Legal Arbitration Proceedings
Immediately after the conversion of contracts from dollars to pesos, investors sued Argentina in national and international courts. Although the Aurelius “holdouts” case, heard in New York, is the better‐known one, there was a multitude of arbitration cases (almost 40) heard in Washington and Paris at the World Bank’s International Centre for Settlement of Investment Disputes (ICSID). A detailed analysis of the different cases in U.S. courts and in arbitration tribunals may be found in Porzecanski (2016).
From early on, Argentina’s legal strategy was based on the notions of “emergency” and “necessity.” Government lawyers argued that Argentina had faced an economic “emergency” stemming from an unprecedented economic crisis unleashed from abroad. In particular, the Argentine economy was subject to a number of severe external shocks. The terms of trade declined markedly, global interest rates increased swiftly, the U.S. dollar (the currency to which the peso was fixed) strengthened in global markets, and capital inflows slowed significantly, in part as a result of contagion stemming from Russia and Brazil. The lawyers argued that these circumstances created a “perfect storm” — a unique negative situation that threatened the survival of the state. Faced with this external picture, there was no alternative but to devalue the peso with respect to the dollar. This action was required to increase the country’s degree of international competitiveness, and in this way encourage exports, employment, and growth.
However, devaluation could not be undertaken if (most) contracts were in dollars, because it would result in massive bankruptcies, undue burdens to citizens, and a huge increase in the already high public‐sector debt. Thus, the government faced the “necessity” to pesify and retroactively convert dollar‐denominated contracts into pesos at the original rate of one‐to‐one. These arguments, of course, are very similar to those used by the Roosevelt administration in 1935. Argentine courts, including the nation’s Supreme Court, accepted these premises and ruled that pesification was legal within the Argentine legal order.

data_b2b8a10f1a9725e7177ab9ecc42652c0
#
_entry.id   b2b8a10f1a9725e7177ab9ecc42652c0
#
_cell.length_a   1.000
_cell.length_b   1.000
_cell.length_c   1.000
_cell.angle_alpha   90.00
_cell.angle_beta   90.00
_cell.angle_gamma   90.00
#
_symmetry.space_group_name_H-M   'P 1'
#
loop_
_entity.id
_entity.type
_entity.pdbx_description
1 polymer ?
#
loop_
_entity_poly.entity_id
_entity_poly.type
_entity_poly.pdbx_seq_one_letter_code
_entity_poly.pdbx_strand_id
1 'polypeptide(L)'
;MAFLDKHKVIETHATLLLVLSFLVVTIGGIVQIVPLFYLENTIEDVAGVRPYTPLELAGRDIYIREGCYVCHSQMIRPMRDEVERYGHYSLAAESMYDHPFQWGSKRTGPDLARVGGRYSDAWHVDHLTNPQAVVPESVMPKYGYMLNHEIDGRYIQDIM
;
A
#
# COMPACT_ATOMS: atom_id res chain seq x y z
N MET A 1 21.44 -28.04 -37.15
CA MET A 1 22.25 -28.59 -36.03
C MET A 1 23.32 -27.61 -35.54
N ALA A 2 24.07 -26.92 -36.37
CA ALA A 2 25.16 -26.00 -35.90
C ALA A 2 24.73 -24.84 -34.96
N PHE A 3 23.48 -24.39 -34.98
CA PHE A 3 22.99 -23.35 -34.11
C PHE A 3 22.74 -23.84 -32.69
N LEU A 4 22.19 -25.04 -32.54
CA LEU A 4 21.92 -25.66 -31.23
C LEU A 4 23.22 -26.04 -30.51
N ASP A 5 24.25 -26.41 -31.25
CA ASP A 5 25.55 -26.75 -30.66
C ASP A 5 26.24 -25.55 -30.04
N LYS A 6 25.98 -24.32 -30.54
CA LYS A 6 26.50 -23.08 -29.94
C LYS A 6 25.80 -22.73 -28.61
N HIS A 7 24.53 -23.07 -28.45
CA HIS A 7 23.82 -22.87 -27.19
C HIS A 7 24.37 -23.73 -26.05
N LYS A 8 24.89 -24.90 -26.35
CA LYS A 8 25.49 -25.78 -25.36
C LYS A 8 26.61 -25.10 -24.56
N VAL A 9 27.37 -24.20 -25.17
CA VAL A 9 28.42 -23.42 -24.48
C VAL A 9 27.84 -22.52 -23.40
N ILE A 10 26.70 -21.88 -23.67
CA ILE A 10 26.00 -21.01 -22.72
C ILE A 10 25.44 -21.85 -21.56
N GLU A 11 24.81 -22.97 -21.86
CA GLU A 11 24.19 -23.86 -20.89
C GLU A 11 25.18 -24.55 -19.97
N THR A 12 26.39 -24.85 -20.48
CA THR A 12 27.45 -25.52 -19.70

By early 2017, ICSID had heard 37 Argentina‐related cases. At each one of the hearings the Argentine legal team showed a video that depicted the political upheaval that affected the country in 2001. The film included scenes of violent demonstrations and riots, of mounted police officers charging on demonstrators, and of President de la Rua leaving the presidential palace in a helicopter, after resigning. The government insisted that the conversion of contracts was not a capricious measure, but one dictated by force majeure. In addition, and in case after case, Argentina’s lawyers and their experts argued that the conversion of contracts had not created undue burdens to the plaintiffs, and that damages were either zero or very small. Again, this strategy seemed to be taken out of the FDR playbook in 1935.
One of the early arbitration cases was Sempra Energy International v. Republic of Argentina (ICSID Case No. ARB02/16), a case related to a gas distribution business. The award document issued by the tribunal summarizes clearly the arguments made by both the investor seeking reparation and by the government of Argentina.9 This is the way the tribunal summarized the complaint by Sempra:
The Claimant argues that a number of measures adopted by the Government of Argentina in the period 2000–2002 and thereafter have resulted in the permanent abrogation and repudiation of most of the rights it had under the regulatory framework… . The Claimant asserts that this is particularly so in the case of … the derogation of the calculation of tariffs in U.S. dollars.10
After calculating several breaches in the contract, Sempra asked for compensation totaling $300 million.
The tribunal described Argentina’s position with respect to the circumstances that led to the annulment of dollar contracts and their conversion to pesos as follows:
The Government has pleaded … an exemption from liability in the light of a national emergency or state of necessity under domestic law, general international law and the Treaty, all based on the severity of the crisis that has affected the country since 2000… . The Respondent [Argentina] has explained in detail the severity that characterized the crisis affecting the country, which in its view threatened the very existence of the State and its independence. The Respondent asserts in particular that the significant decreases in the Argentine Gross Domestic Product, consumption and investment during the crisis period, together with deflation and the reduction in value of Argentine corporations, resulted in widespread unemployment and poverty, with dramatic consequences for health, nutrition and social policy. Public institutions were also no longer functioning… . With a view to overcoming such difficulties, there was an urgent need to resort to emergency, described by the Respondent as a severe form of necessity, and which materialized in the 2002 Emergency Law. The Respondent explains in this respect that the Emergency Law [including pesification of contracts] was not the cause of the unfolding economic emergency, but rather the normative consequence of a situation that had become manifest in world financial markets. The Respondent maintains that the measures adopted were the remedy recommended by distinguished economists and led to the gradual recovery that is noticeable at present [ICSID 2007: 96, emphasis added].